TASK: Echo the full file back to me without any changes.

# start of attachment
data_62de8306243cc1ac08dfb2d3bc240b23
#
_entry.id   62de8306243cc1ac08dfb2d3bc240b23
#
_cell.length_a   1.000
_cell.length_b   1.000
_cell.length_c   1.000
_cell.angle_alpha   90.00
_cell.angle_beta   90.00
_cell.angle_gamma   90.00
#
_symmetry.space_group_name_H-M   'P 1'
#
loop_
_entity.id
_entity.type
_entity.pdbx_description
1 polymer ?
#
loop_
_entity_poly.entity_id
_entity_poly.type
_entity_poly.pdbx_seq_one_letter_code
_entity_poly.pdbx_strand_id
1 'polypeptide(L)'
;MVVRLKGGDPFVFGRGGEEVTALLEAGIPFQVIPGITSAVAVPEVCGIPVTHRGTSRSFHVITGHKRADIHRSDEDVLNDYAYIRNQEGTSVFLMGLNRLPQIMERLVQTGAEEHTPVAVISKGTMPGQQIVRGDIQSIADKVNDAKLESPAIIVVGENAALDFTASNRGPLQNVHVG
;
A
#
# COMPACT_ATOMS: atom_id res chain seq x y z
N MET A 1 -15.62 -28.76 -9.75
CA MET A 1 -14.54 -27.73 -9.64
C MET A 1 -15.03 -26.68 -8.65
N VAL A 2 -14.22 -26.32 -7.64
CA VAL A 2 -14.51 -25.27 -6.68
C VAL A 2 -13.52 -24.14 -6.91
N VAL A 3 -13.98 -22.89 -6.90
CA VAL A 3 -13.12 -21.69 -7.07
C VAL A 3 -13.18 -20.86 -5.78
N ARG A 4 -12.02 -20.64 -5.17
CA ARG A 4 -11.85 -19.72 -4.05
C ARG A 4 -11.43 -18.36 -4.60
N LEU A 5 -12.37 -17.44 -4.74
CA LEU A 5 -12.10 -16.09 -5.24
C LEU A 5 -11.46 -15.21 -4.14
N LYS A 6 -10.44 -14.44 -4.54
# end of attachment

data_62de8306243cc1ac08dfb2d3bc240b23
#
_entry.id   62de8306243cc1ac08dfb2d3bc240b23
#
_cell.length_a   1.000
_cell.length_b   1.000
_cell.length_c   1.000
_cell.angle_alpha   90.00
_cell.angle_beta   90.00
_cell.angle_gamma   90.00
#
_symmetry.space_group_name_H-M   'P 1'
#
loop_
_entity.id
_entity.type
_entity.pdbx_description
1 polymer ?
#
loop_
_entity_poly.entity_id
_entity_poly.type
_entity_poly.pdbx_seq_one_letter_code
_entity_poly.pdbx_strand_id
1 'polypeptide(L)'
;MVVRLKGGDPFVFGRGGEEVTALLEAGIPFQVIPGITSAVAVPEVCGIPVTHRGTSRSFHVITGHKRADIHRSDEDVLNDYAYIRNQEGTSVFLMGLNRLPQIMERLVQTGAEEHTPVAVISKGTMPGQQIVRGDIQSIADKVNDAKLESPAIIVVGENAALDFTASNRGPLQNVHVG
;
A
#
# COMPACT_ATOMS: atom_id res chain seq x y z
N MET A 1 -15.62 -28.76 -9.75
CA MET A 1 -14.54 -27.73 -9.64
C MET A 1 -15.03 -26.68 -8.65
N VAL A 2 -14.22 -26.32 -7.64
CA VAL A 2 -14.51 -25.27 -6.68
C VAL A 2 -13.52 -24.14 -6.91
N VAL A 3 -13.98 -22.89 -6.90
CA VAL A 3 -13.12 -21.69 -7.07
C VAL A 3 -13.18 -20.86 -5.78
N ARG A 4 -12.02 -20.64 -5.17
CA ARG A 4 -11.85 -19.72 -4.05
C ARG A 4 -11.43 -18.36 -4.60
N LEU A 5 -12.37 -17.44 -4.74
CA LEU A 5 -12.10 -16.09 -5.24
C LEU A 5 -11.46 -15.21 -4.14
N LYS A 6 -10.44 -14.44 -4.54